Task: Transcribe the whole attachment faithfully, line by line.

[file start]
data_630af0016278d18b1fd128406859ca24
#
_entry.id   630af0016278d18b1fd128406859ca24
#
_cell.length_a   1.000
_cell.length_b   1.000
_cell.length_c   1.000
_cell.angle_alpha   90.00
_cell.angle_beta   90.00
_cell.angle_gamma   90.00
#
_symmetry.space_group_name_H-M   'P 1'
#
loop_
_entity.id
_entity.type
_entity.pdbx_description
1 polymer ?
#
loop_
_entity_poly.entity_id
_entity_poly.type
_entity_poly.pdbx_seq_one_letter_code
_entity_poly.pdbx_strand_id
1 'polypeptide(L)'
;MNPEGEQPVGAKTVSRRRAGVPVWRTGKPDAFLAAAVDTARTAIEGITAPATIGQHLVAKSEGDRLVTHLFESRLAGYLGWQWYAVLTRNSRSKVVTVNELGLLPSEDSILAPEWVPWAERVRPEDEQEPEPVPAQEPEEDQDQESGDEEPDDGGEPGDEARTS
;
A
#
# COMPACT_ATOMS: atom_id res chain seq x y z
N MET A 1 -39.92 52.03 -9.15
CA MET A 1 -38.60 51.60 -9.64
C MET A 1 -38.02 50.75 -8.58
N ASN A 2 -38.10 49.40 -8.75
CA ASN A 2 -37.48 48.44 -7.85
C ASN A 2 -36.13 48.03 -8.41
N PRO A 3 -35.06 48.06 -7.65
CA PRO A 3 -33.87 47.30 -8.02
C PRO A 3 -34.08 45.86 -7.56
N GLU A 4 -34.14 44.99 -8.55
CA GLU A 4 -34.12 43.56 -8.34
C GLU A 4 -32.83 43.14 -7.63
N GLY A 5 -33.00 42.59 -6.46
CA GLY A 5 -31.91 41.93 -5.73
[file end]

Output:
data_630af0016278d18b1fd128406859ca24
#
_entry.id   630af0016278d18b1fd128406859ca24
#
_cell.length_a   1.000
_cell.length_b   1.000
_cell.length_c   1.000
_cell.angle_alpha   90.00
_cell.angle_beta   90.00
_cell.angle_gamma   90.00
#
_symmetry.space_group_name_H-M   'P 1'
#
loop_
_entity.id
_entity.type
_entity.pdbx_description
1 polymer ?
#
loop_
_entity_poly.entity_id
_entity_poly.type
_entity_poly.pdbx_seq_one_letter_code
_entity_poly.pdbx_strand_id
1 'polypeptide(L)'
;MNPEGEQPVGAKTVSRRRAGVPVWRTGKPDAFLAAAVDTARTAIEGITAPATIGQHLVAKSEGDRLVTHLFESRLAGYLGWQWYAVLTRNSRSKVVTVNELGLLPSEDSILAPEWVPWAERVRPEDEQEPEPVPAQEPEEDQDQESGDEEPDDGGEPGDEARTS
;
A
#
# COMPACT_ATOMS: atom_id res chain seq x y z
N MET A 1 -39.92 52.03 -9.15
CA MET A 1 -38.60 51.60 -9.64
C MET A 1 -38.02 50.75 -8.58
N ASN A 2 -38.10 49.40 -8.75
CA ASN A 2 -37.48 48.44 -7.85
C ASN A 2 -36.13 48.03 -8.41
N PRO A 3 -35.06 48.06 -7.65
CA PRO A 3 -33.87 47.30 -8.02
C PRO A 3 -34.08 45.86 -7.56
N GLU A 4 -34.14 44.99 -8.55
CA GLU A 4 -34.12 43.56 -8.34
C GLU A 4 -32.83 43.14 -7.63
N GLY A 5 -33.00 42.59 -6.46
CA GLY A 5 -31.91 41.93 -5.73